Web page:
links about us archives search home
SustainabiliTankSustainabilitank menu graphic

Follow us on Twitter


Posted on on April 14th, 2007
by Pincas Jawetz (

Now, as we go much less to the UN as before, this thanks to the UN gate watchdogs Fawzi & Fowlie, who are intent, by hook or crook, to remove the inquiring press from being present in the Press Briefing room – now – I do not make this up – it slowly will be documented on this site, the positive attitude is that we have now more time to review events in the real world. Thursday the April 12th we attended three such events.

A. 12:30 – 14:00 PM     – The Presentation by old Natural Gas hand, Jonathan Stern – the Director of   Gas Research, Oxford Institute of Energy Studies, and Honorary   Professor at the Centre for Energy, Petroleum & Mineral Law & Policy, University of Dundee. Since 1992 he has been Associate Fellow of the Royal Institute of International Affairs’ Sustainable Development (formerly Energy and Environment) Programme; and since 2001 Honorary Principal Research Fellow in the Department of Environmental Science and Technology at Imperial College in London. From 1985-92, he was Head of the Energy and Environmental Programme, based at the Royal Institute of International Affairs in London. From October 1990 to September 1991, he was Director of Studies at the Institute. Jonathan P. Stern is the author of “The Future of Russian Gas and Gazprom.”

This event was being hold at the Center for Energy, Marine Transportation and Public Policy, Columbia University, School of International and Public Affairs, 420 West 118th Street, New York, NY 10027

At the same time, in parallel, Governor Schwarzenegger was speaking at the Council on Foreign Relations on the Greening of the   Golden State of California.

B. 3:00 – 5:30 PM     – A very Special Event “A Letter To The Stars – Botschafter Der   Errinerung (“Ambassadors of Remembrance”)” which is a great story of Austrian Schoolchildren who through the internet were able to compile a very unique list of 2,500 people from Austria, who survived the Nazi regime in concentration camps, in hiding, or in exile, and now live around the globe. The Austrian high school students contacted on a one-to-one basis the people on that list, and asked them if they want to share their memories and experiences with young people from their former country, who really are trying to understand the human aspects of what has happened. Some of the exchanges, in a program that started in 2003, has by now become material for joint publications intended to keep the memory alive of this remnant of the survivors, before it is too late.The event held at the Museum of Jewish Heritage, 36 Battery Place, New York, NY and was attended by quite a few of these pairs of old&young friends – some of whom were just meeting for the first time, and others had already encounters when the former refugees/survivors came to visit in Austria.   The website of the Austrian Initiative: One such pair, both spoke at this reunion,   a young girl who found on that list the name of a man who lived in the same street in the Vienna district of Hitzing, where she and her parents reside now, and that was her reason for picking him for contact,   seem now to have become somehow an extended family- this because of that common angle in their humanity.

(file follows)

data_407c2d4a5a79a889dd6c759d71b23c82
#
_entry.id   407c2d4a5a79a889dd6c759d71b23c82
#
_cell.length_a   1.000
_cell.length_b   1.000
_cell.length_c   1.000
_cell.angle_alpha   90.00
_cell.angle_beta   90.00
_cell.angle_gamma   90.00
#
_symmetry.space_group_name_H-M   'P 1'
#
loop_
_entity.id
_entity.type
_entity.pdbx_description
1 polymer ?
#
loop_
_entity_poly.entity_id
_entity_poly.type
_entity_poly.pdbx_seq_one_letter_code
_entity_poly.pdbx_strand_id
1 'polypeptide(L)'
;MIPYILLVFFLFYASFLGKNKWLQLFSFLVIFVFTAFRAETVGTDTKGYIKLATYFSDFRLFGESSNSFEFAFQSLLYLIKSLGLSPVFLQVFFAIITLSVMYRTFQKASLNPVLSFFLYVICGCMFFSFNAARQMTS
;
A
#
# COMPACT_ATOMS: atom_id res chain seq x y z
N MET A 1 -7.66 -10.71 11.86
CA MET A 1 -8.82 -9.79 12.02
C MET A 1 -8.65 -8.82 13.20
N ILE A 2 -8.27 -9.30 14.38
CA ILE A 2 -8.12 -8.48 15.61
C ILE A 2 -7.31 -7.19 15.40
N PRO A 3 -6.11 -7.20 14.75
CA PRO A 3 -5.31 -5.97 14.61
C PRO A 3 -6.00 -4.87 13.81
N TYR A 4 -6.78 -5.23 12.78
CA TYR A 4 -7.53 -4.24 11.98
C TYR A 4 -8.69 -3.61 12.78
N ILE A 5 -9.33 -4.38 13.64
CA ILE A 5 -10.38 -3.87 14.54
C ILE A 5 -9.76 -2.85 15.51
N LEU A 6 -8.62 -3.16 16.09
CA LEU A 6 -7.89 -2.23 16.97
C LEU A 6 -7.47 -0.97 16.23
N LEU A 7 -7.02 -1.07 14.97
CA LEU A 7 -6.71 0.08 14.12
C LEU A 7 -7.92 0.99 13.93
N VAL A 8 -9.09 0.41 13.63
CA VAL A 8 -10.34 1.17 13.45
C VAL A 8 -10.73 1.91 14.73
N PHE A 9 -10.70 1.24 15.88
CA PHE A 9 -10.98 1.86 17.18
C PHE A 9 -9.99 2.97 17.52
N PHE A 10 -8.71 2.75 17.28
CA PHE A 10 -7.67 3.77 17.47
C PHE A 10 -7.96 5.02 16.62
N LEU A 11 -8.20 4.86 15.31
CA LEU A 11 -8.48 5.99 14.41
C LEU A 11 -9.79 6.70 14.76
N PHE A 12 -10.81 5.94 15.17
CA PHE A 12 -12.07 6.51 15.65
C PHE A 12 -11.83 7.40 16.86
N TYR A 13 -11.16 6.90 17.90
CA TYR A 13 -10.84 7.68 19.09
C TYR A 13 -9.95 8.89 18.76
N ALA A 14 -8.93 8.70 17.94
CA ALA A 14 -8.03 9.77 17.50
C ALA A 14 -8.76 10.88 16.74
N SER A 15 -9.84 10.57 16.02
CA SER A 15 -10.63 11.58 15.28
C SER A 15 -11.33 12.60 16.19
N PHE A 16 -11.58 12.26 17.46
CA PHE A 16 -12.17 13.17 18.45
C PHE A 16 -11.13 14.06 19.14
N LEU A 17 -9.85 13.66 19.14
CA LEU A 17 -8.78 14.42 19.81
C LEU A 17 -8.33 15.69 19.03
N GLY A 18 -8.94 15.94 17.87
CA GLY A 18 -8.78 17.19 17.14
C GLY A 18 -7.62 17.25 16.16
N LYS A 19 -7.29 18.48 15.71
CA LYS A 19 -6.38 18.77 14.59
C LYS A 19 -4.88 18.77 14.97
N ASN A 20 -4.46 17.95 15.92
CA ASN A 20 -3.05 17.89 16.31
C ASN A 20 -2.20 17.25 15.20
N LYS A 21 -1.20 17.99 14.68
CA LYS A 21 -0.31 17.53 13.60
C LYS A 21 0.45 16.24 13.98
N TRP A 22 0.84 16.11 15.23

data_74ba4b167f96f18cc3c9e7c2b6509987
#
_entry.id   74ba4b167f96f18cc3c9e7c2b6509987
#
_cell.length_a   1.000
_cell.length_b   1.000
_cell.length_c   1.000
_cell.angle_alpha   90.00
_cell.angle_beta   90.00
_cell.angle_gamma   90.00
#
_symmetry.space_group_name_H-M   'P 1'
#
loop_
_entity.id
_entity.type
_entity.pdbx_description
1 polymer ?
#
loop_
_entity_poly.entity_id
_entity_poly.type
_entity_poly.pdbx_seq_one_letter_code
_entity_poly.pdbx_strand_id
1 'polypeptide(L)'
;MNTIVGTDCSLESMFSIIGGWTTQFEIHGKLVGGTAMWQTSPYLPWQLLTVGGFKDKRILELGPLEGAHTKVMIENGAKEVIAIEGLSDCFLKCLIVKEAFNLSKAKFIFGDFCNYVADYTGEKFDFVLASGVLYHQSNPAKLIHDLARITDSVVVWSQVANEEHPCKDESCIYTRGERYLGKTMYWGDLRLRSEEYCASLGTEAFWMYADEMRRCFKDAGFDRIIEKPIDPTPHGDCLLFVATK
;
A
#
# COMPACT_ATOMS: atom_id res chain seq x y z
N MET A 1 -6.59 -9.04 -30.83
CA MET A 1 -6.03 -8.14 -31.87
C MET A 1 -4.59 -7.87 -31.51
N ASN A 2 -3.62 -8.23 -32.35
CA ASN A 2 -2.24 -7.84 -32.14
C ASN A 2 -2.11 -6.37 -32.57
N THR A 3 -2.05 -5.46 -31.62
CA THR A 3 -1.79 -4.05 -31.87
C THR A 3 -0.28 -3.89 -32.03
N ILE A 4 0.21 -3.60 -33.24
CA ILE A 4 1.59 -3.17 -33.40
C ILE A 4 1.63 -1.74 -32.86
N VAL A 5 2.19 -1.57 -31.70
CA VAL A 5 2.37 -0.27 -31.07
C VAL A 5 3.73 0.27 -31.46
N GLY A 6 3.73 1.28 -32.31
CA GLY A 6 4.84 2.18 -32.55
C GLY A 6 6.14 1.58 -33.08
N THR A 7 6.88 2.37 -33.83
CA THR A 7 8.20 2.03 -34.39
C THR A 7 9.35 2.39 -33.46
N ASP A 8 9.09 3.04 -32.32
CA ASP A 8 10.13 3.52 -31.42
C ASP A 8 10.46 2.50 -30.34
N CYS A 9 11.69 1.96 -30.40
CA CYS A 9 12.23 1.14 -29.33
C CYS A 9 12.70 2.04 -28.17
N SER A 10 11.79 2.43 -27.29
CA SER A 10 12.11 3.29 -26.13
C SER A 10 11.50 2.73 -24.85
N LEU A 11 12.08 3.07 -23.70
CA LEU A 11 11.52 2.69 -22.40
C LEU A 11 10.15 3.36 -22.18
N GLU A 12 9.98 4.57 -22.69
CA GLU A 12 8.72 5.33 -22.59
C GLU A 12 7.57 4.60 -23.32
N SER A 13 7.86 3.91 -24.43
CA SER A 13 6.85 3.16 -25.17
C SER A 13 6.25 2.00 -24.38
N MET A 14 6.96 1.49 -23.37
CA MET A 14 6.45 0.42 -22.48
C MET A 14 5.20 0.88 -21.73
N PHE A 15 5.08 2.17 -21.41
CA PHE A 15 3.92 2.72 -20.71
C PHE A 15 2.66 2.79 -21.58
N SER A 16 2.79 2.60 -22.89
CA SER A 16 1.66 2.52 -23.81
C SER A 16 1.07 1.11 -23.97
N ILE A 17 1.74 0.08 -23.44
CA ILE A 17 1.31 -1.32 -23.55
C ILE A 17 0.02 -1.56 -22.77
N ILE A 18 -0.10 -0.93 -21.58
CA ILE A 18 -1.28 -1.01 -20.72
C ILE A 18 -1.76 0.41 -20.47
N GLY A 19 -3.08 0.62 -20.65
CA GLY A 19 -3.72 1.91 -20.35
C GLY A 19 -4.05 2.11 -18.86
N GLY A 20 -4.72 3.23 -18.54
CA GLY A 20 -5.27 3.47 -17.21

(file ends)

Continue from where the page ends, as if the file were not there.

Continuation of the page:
To-date, more than 40,00 high school students have participated in this project and it is the largest school project on contemporary history in Austria. Spin-off projects evolve – the like of the May 5, 2006 “Flowers of Remembrance” where the students put a white rose in front of the 80,000 known addresses were a victim of the Nazi regime used to live. In May 2005 the students took 100,000 candles to Mauthausen concentration camp in memory of the 100,000 people that were killed there. In May 2004 they planted 100,000 sunflowers there. In may 2003 they release 80,000 white balloons in the Heldenplatz in Vienna..

C. 5:30 – 8:00 PM – The Chicago Climate Exchange that is actually based in New York City, and Tudor Investment Corporation, presented at the Energy Forum Inc. of New York City, a discussion on matters relating to “Public Policy and Climate Change initiatives.”   This was about Carbon Trading as the financial mechanism to turn the Kyoto Protocol Mechanisms Into reality. NYU Professor of Economics, Dermot Gately, former consultant to the World Bank, the IMF, the US DOE, the IEA, ExxonMobil, ARCO, and Saudi ARAMCO, and is President of the Energy Forum Inc., was the Moderator, with Robert McNally, Managing Director of Tudor, and Paula DiPerna, Exec VP of the Exchange. Present at the Forum events are people from business Intelligence organizations, Law firms, some oil companies, academics etc.

In this article we will cover some of the things we heard from Mr.Stern in event (A), and we will bring out our own main idea that was born from the situation as described by Mr.Stern – then we will Jump over to event (C) and we will bring in the same question that we asked in event (A).

We will not write here further on ideas connecting that human aspect of event (B) that makes actually a very logical connection to what we have in mind, when talking of the issues in the other two events, but trust me, in some later article we will come back also to that.